It’s so weird that you won’t admit that happened!
It’s been a while since I reviewed a foreign language film, and I’ve barely covered them at all in this site, with the exception being the films of Xavier Dolan. So after hitting a bit of a slump and not finding that many films that I’m interested in in English, I decided to give “Force Majeure” a try.
I’d first heard of this film some time ago and the concept seemed exceedingly interesting, but I go into it with a sense of trepidation in that most of the reviews state that whilst it’s funny, it’s dreadfully slow, and I struggle to motivate myself these days for films with poor pacing, but I’m not going to write a film off before I watch it.
That being said, learning new languages is somewhat of a passion of mine and there are four in this near two hours film. English, Swedish, French and Norwegian are all listed in the official languages used in the film.
I am also looking forward to seeing Kristofer Hivju again following on from his enjoyable performance in 2011’s “The Thing”. He was one of the few high spots in an otherwise luke-warm movie, so hopefully he will be just as enjoyable in this.
The overworked Tomas (Kuhnke) takes his family on holiday, including wife Ebba (Kongsli) and their children, Vera (C Wettergren) and Harry (V Wettergren). One the first day they encounter all that you would normally expect from a skiing holiday, in other words a fun day on the slopes and people trying to sell them anything and everything. The holiday seems almost ideal.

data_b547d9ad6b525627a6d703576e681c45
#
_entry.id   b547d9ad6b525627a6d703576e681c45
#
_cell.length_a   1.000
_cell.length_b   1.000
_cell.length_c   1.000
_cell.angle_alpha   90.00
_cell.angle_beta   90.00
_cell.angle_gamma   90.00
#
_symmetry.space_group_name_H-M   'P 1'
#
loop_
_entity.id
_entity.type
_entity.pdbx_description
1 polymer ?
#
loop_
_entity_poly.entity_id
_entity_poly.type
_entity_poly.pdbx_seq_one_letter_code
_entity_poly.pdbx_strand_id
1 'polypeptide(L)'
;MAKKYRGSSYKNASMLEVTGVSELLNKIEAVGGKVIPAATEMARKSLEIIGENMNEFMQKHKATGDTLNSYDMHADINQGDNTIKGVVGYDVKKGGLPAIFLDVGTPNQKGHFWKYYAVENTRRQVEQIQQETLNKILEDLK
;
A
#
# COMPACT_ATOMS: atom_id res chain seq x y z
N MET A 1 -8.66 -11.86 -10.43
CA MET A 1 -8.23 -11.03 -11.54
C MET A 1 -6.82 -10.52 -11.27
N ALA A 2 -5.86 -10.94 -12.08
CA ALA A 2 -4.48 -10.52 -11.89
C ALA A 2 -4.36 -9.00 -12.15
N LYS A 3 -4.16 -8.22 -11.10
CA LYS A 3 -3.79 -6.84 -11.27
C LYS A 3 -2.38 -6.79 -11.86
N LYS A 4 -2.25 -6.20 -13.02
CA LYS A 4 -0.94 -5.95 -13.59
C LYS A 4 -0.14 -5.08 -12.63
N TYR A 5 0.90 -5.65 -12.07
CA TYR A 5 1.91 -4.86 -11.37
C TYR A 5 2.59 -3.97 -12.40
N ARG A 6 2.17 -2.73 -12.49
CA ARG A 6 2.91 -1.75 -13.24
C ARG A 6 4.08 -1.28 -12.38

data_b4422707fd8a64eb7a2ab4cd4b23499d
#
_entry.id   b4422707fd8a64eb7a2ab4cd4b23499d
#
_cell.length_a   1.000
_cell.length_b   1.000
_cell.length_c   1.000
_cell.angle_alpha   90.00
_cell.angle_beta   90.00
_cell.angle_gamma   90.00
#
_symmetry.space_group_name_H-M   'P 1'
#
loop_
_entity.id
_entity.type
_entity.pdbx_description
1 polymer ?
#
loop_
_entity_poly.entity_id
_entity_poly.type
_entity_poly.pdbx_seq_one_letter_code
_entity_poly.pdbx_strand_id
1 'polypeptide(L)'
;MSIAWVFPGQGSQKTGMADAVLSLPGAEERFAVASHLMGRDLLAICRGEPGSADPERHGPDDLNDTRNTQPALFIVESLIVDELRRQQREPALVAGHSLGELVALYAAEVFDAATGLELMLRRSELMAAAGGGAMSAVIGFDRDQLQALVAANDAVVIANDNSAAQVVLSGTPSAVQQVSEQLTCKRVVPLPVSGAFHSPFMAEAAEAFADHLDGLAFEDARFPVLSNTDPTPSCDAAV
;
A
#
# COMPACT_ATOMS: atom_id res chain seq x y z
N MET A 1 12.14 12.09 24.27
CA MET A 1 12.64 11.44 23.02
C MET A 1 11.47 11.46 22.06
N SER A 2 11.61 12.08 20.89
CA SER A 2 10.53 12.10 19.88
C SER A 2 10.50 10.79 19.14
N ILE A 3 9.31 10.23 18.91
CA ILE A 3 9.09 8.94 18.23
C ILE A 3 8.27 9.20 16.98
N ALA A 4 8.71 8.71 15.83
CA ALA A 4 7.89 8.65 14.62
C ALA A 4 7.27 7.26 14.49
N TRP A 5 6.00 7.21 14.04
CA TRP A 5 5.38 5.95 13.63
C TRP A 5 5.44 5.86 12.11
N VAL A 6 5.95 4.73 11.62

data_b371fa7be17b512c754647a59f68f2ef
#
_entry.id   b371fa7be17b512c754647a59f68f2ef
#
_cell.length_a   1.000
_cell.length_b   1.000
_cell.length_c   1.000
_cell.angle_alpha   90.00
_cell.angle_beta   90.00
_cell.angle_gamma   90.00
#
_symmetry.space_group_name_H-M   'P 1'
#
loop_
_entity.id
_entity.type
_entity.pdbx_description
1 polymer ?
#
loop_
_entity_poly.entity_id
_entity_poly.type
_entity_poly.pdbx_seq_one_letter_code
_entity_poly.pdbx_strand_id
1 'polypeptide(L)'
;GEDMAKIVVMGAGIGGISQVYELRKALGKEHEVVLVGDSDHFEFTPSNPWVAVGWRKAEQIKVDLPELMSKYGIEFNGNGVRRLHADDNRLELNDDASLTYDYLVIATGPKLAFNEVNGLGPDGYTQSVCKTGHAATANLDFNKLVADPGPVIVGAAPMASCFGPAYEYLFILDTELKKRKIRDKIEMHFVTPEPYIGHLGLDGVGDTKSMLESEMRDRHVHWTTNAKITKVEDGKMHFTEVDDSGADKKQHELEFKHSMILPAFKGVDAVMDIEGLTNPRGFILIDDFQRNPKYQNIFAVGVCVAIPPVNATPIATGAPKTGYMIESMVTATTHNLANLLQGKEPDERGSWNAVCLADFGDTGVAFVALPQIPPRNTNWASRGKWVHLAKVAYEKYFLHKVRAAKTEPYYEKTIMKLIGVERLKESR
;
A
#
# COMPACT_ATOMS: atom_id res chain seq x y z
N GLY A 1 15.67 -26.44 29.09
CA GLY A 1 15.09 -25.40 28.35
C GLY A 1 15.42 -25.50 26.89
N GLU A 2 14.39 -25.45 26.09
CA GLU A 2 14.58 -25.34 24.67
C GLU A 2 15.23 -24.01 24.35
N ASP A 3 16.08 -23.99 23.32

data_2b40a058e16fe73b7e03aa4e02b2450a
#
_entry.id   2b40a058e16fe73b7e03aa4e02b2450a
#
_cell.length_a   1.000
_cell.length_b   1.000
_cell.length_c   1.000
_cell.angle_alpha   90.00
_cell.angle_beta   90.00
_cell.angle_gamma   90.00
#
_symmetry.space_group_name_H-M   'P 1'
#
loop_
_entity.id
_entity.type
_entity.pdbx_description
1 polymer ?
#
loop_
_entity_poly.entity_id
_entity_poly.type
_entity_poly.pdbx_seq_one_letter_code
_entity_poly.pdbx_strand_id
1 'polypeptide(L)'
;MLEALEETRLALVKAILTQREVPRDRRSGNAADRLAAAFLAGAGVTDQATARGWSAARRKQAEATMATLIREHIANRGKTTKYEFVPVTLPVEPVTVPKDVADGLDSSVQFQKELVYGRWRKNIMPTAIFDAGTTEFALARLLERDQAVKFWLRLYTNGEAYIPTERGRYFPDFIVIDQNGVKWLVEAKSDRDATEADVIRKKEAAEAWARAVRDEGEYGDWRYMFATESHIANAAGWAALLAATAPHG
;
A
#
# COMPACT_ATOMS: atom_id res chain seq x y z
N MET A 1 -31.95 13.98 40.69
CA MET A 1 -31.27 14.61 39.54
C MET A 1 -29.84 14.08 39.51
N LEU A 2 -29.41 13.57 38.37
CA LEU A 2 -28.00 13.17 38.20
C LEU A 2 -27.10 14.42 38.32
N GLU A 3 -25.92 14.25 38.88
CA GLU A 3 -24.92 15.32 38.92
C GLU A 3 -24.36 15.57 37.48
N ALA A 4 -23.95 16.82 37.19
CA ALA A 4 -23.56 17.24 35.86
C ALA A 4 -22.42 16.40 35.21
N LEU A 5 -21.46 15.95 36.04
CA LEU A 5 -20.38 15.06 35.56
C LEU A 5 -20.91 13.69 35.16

When the family go out to eat on their second day in the region, they suddenly hear some explosions in the background and an avalanche hurtles towards them. Although calm at first, Tomas soon abandons the family when it becomes evident that the avalanche is going to hit them, leaving his family. As soon as the snow settles he returns and acts like nothing has happened, but the rest of the family are secretly annoyed that he abandoned them so quickly.
Despite still being angry at him, Ebba decides to put it behind her, that is until they meet another couple and go for dinner. Tomas tells the story but neglects to mention that he abandoned his family to protect himself, and Ebba calls him on it. They spend the rest of their holiday arguing and unable to move off of the subject. Can they recover before they go home?
Was the trepidation merited?
Unfortunately yes. Whilst well made and visually interesting, the film does drag on without a lot happening in a lot of it’s scenes. Whilst the change in the family dynamic is very interesting and the characters are well fleshed out, there just isn’t a lot going on that keeps you interested in what’s going on and ultimately you start questioning whether you actually care.
Now, I know that someone will probably say that I just didn’t enjoy it because it’s in a foreign language. That is far from the case and I did quite clearly state that I enjoyed the films of Xavier Dolan, in particular Tom à la ferme and J’ai tué ma mère, and not to forget the highly enjoyable horror films [REC] and [REC]2. So before anyone comments about me not liking it simply because most of it’s not in English, consider that.